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Gluten intolerance or allergy is sensitivity to gluten, a substance found in staple foods such as wheat and barley. Gluten provides elasticity to dough and also helps the dough to rise. Major disorders related to gluten sensitivity include celiac disease (CD) and non-celiac gluten sensitivity. Gluten-related disorders are on the rise across the globe.
Symptoms related to gluten sensitivity vary widely. Symptoms at infancy include failure to thrive, developmental delay, abdominal distention, and sometimes, severe malnutrition. Beyond childhood, gluten allergy can manifest as gastrointestinal problems such as diarrhea, constipation, stomatitis, bloating, belching and other symptoms such as fatigue, joint pain, dyspepsia, anemia, weight loss, and depression.
Celiac disease is also known as gluten-sensitive enteropathy and is an autoimmune inflammatory disease affecting the small intestine. Studies show that about 1 in 250 people in the US suffer from CD. A diet free of gluten has been shown to reverse most of the effects of this disease. Patients are serologically tested for antibodies against transglutaminase, endomysium, and gliadin.
‘Silent’ CD with very few or no symptoms is also common. Many patients who were identified as having CD in seroprevalence studies did not show any symptoms of the disease. However, asymptomatic patients are at equal risk of for complications related to celiac disease. Therefore, people with a family history of gluten-sensitive enteropathy are at a genetic risk for CD and need to be tested.
Timely diagnosis and treatment of CD is crucial to prevent grave consequences such as osteoporosis and even cancer. CD is almost always associated with anemia. About 50% of patients with gluten-sensitive enteropathy are found to be anemic. Iron malabsorption is very common in people with CD as iron is normally absorbed in the proximal small intestine. Folate and vitamin B12 deficiency can also be present, but are less common.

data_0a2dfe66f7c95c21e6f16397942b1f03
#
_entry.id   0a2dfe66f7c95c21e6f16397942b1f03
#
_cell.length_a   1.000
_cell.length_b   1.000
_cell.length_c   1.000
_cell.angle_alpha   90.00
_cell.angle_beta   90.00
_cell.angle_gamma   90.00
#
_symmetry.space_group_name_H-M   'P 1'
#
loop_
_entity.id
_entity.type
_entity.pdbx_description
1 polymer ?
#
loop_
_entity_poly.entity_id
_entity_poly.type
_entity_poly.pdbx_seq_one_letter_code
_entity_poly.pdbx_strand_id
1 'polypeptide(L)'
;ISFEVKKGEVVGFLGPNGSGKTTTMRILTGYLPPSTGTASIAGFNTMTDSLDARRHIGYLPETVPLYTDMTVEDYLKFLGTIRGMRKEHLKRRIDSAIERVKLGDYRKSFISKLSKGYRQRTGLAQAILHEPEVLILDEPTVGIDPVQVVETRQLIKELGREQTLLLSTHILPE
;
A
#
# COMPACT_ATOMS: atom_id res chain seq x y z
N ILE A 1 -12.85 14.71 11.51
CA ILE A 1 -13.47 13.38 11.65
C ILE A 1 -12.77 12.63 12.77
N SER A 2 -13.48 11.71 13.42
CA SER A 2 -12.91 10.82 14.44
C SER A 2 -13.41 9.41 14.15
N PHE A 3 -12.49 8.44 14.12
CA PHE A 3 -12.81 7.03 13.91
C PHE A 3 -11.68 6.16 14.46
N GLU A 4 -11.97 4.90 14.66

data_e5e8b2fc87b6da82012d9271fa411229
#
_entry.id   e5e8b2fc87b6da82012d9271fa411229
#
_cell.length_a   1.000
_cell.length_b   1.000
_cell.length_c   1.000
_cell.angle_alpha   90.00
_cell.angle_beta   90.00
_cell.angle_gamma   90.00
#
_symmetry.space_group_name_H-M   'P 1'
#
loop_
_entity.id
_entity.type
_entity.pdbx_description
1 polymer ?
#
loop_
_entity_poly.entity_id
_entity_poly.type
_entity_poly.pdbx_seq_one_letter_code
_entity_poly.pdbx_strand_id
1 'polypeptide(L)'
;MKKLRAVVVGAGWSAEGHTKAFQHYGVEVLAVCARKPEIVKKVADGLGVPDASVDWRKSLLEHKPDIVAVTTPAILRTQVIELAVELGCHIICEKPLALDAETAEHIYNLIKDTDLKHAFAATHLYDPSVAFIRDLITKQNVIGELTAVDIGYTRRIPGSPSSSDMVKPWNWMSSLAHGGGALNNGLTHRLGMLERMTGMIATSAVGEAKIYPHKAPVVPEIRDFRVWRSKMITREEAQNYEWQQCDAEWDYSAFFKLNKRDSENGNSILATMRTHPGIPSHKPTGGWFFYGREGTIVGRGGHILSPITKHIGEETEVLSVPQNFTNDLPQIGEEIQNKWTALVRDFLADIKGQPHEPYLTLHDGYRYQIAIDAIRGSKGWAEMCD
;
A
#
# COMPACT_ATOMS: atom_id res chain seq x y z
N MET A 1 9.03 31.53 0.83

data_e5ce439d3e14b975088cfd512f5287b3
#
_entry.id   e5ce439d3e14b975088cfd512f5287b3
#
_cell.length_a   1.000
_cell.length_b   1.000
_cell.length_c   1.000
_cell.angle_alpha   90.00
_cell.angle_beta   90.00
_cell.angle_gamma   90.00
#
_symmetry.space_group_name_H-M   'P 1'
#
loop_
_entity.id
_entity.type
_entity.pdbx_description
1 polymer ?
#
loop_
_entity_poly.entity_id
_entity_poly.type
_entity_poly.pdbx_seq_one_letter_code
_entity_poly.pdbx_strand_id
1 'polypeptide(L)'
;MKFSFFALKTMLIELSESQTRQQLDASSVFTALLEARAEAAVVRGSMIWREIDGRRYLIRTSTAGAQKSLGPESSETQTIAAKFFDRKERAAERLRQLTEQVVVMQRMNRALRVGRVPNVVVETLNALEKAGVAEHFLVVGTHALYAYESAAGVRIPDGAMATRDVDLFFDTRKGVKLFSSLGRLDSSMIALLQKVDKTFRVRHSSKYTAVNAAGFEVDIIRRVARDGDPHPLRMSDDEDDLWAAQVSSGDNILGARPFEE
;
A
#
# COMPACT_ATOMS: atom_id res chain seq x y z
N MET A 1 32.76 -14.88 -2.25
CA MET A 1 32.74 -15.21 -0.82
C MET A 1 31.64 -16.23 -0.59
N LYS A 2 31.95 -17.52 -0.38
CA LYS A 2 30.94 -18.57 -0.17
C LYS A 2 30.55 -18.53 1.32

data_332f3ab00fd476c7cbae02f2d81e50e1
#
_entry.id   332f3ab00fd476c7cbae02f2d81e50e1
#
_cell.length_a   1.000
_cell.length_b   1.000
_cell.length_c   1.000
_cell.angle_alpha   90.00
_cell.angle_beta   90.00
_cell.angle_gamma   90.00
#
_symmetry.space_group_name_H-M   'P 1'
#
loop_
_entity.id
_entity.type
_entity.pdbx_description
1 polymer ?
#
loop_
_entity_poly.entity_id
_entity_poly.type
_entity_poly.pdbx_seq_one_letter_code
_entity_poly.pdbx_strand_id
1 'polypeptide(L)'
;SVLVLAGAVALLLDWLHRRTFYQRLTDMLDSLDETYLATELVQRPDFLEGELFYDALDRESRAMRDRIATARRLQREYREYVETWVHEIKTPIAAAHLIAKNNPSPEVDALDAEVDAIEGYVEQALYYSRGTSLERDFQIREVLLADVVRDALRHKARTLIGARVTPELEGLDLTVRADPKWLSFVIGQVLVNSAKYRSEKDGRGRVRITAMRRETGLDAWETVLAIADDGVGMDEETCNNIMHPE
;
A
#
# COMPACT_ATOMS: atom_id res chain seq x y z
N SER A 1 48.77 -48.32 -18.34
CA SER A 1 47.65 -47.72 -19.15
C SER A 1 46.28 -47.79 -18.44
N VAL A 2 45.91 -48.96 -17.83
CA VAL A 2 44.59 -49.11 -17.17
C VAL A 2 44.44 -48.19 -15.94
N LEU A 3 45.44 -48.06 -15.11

Dermatitis herpetiformis affects less than 10 percent of adults with CD. It is a skin condition which is often misdiagnosed as nonspecific dermatitis or atypical psoriasis. Dermatitis herpetiformis causes intensely pruritic rashes and is typically seen in the back, elbows, and knees. Lesions look similar to those of herpes simplex and therefore the name “herpetiformis”. Skin biopsy is the common diagnostic tool used to detect dermatitis herpetiformis.
Non celiac gluten sensitivity (NCGS) is a disorder with intestinal and extra-intestinal symptoms following gluten ingestion in people with no CD or wheat allergy. Studies show that NCGS is usually associated with neuropsychiatric disorders such as autism and schizophrenia. About 18 million Americans have been estimated to have non-celiac gluten sensitivity. Due to lack of biomarkers for clinical studies, NCGS is still not fully differentiated from other disorders related to gluten intolerance.
A gluten-free diet aims to avoid foods made of or containing wheat, rye, and barley, and their derivatives including brewer’s yeast and malt. Safe substitutes are rice, maize, quinoa, corn, potato, tapioca, beans, and nuts. Many gluten-free products are commercially available and these include breads, chips, cookies, and cereals. Support groups exist to provide valuable information about gluten-free food products.
People on a gluten-free diet can still eat healthily by having normal amounts of vegetables, fruits, meats, fish, nuts, and beans. They can also switch to a range of alternatives such as amaranth, buckwheat, cornstarch, pea flour, millets, potato flour, and soy flour. However, all these grains are often grown and milled in nearby areas and are at high risk of cross-contact. Even minute amounts can be dangerous to the small intestine of people with a high degree of gluten allergy.
Although oats do not contain gluten in its natural form, there can be traces of gluten in commercially available oats due to cross contact. Therefore gluten-sensitive people should apply caution before using oats.